Tom Allen Coburn

Contact Information

Telephone:202-224-5754 (Main phone number)
Telephone:918-684-4308 (Main campaign number)
Campaign finance

Candidate Background

Birth place:Casper, WY
Residence:Muskogee, OK
First Elected:2004


Next Election:2016

Undergraduate education: Oklahoma State University


Graduate education: University of Oklahoma


Tom Coburn was born in Casper, Wyo., and now lives in Muskogee, Okla. He earned a bachelor's in accounting from Oklahoma State University.

He was manufacturing manager for the Ophthalmic Division of Coburn Opticals in Virginia from 1970 to 1978.

He later earned a medical degree from the University of Oklahoma and has maintained a medical practice in Muskogee since 1988, specializing in family medicine and obstetrics.

Coburn was elected to the U.S. House in 1994 and did not seek re-election in 2000, keeping a term-limit pledge he made to voters.

He was elected to the U.S. Senate in 2004.

He and his wife, Carolyn, have three children.


Tom Coburn was known as a conservative maverick during his three terms in Congress representing Oklahoma's 2nd District, and he has continued that role in the Senate.

He has been most vocal in opposing the earmarking of special projects, and he is among the few members of Congress who do not seek such projects for their state.

"I've got a flat forehead from beating my head against the wall," Coburn told voters during a town hall meeting in July 2010.

He has been a fierce critic of the growth of the federal deficit and the size of government, releasing a series of oversight reports that detailed what he said was wasteful government spending.

A 37-page report in 2011, dubbed "Subsidies of the Rich and Famous" detailed nearly $30 billion spent annually in government subsidies, tax breaks and federal grant programs to millionaires.

He sponsored the Earmark Transparency Act in 2010, legislation that would create an online database for the public to obtain detailed data on earmark spending.

Coburn drew some constituent complaints after a newspaper photograph showed the senator hugging President Barack Obama after the president's first speech to a joint session of the House and Senate.

He said he and the president "are very good friends," though they do not share the same political philosophy. Coburn said he and Obama hit it off during orientation as freshmen senators in 2004.

Coburn's thwarting of legislation considered worthy by Democrats has frustrated Senate Majority Leader Harry Reid. "You cannot negotiate with Coburn," Reid declared in 2008. "It's just something you learn over the years is a waste of time."

Coburn's ideological bent on spending did not keep him from voting for the 2008 financial bailout bill, which was opposed by some conservatives.

Some angry constituents at a town hall meeting in Oklahoma City questioned his vote for the measure, but the senator stood his ground. Without the bailout, Coburn said, the nation's economy could shrink to its level in 1990. "How many of you think you'd still have a job?" he asked.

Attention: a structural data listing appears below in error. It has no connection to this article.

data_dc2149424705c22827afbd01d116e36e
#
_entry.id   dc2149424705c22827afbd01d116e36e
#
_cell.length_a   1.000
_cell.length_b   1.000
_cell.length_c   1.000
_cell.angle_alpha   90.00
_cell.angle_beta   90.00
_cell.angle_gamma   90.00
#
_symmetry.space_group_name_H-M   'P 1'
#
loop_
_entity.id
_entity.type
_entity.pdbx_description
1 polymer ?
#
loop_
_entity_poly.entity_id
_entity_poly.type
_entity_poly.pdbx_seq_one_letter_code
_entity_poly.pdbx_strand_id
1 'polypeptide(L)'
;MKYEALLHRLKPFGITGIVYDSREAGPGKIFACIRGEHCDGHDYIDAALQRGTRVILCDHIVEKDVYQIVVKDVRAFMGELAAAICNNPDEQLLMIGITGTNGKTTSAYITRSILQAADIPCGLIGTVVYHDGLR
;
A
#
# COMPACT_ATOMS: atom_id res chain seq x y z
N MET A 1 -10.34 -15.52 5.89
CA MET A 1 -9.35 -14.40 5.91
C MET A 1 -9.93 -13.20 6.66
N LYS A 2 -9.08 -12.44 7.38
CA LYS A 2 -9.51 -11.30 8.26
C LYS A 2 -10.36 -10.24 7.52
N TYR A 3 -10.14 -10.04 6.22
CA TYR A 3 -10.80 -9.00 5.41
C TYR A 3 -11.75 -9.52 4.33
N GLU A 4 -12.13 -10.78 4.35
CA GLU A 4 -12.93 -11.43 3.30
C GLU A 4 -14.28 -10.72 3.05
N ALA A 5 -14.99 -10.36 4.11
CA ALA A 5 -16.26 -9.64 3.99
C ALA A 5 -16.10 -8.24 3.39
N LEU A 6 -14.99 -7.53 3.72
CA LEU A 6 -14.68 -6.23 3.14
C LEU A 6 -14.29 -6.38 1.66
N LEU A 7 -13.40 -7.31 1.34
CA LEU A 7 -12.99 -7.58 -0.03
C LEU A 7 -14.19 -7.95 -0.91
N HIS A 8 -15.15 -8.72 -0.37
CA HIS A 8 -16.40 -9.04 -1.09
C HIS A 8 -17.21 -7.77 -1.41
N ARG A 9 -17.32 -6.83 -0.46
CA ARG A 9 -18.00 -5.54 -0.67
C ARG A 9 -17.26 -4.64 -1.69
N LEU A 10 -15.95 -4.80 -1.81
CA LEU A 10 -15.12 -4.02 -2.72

He said he did not like the legislation but voted for it in effort to prevent a repeat of the Great Depression, which he said was caused by the failure of the nation's leaders to act after the 1929 stock market crash.

Coburn is an obstetrician and has continued to deliver babies for free, despite the threat of censure for violating conflict-of-interest rules of the Senate. He said he welcomed debate on the issue on the Senate floor.

He kept his pledge to leave Congress after three terms and returned full time to his medical practice in Muskogee, Okla. As a doctor, he has delivered more than 4,000 babies.

Coburn has had several health scares, including surgery for prostate cancer that was discovered at an early stage in 2011. His spokesman said at the time that Coburn was expected to make a full recovery. He underwent surgery and chemotherapy for colon cancer in 2003 and had a benign tumor removed from his pituitary gland in 2007.

He ignored pressure from the Republican establishment when he decided to run for the GOP Senate nomination in 2004. U.S. Sen. Jim Inhofe and other prominent GOP officials were backing former Oklahoma City Mayor Kirk Humphreys, who was the early favorite but finished second to Coburn.

Coburn pledged to serve no more than two terms in the Senate if he won.

Despite a four-way race against a Democrat and two independents in the November 2010 general election, Coburn had the widest margin of victory among statewide candidates with more than 70 percent of the vote.

Committee Assignments: Homeland Security and Governmental Affairs; Judiciary; Finance

American Conservative Union Rating: 100

Americans for Democratic Action Rating: 5


Tom Coburn will finish out the current congressional session and then resign from his seat in January 2015, nearly two years before his term is scheduled to end.

(Last updated by The Associated Press on June 24, 2014.)

Last updated 3:16pm March 1, 2018